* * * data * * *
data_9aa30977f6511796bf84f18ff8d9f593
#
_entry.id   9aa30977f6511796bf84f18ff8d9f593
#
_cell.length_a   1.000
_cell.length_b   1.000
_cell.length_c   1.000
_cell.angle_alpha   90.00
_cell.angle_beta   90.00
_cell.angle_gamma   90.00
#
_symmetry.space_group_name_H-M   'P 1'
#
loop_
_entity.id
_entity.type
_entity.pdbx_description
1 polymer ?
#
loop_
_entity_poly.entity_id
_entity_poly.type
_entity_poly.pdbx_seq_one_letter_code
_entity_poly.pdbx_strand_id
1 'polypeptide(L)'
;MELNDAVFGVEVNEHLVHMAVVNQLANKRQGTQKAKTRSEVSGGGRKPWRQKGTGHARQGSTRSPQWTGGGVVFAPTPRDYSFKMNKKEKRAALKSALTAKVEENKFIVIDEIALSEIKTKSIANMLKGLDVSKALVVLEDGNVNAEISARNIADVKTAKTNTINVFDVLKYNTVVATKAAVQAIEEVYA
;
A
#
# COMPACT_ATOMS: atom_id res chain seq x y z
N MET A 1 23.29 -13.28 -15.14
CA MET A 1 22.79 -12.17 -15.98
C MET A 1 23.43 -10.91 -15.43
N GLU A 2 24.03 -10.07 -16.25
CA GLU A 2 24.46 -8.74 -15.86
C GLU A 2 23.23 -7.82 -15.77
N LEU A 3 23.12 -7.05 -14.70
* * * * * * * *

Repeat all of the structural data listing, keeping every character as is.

data_9aa30977f6511796bf84f18ff8d9f593
#
_entry.id   9aa30977f6511796bf84f18ff8d9f593
#
_cell.length_a   1.000
_cell.length_b   1.000
_cell.length_c   1.000
_cell.angle_alpha   90.00
_cell.angle_beta   90.00
_cell.angle_gamma   90.00
#
_symmetry.space_group_name_H-M   'P 1'
#
loop_
_entity.id
_entity.type
_entity.pdbx_description
1 polymer ?
#
loop_
_entity_poly.entity_id
_entity_poly.type
_entity_poly.pdbx_seq_one_letter_code
_entity_poly.pdbx_strand_id
1 'polypeptide(L)'
;MELNDAVFGVEVNEHLVHMAVVNQLANKRQGTQKAKTRSEVSGGGRKPWRQKGTGHARQGSTRSPQWTGGGVVFAPTPRDYSFKMNKKEKRAALKSALTAKVEENKFIVIDEIALSEIKTKSIANMLKGLDVSKALVVLEDGNVNAEISARNIADVKTAKTNTINVFDVLKYNTVVATKAAVQAIEEVYA
;
A
#
# COMPACT_ATOMS: atom_id res chain seq x y z
N MET A 1 23.29 -13.28 -15.14
CA MET A 1 22.79 -12.17 -15.98
C MET A 1 23.43 -10.91 -15.43
N GLU A 2 24.03 -10.07 -16.25
CA GLU A 2 24.46 -8.74 -15.86
C GLU A 2 23.23 -7.82 -15.77
N LEU A 3 23.12 -7.05 -14.70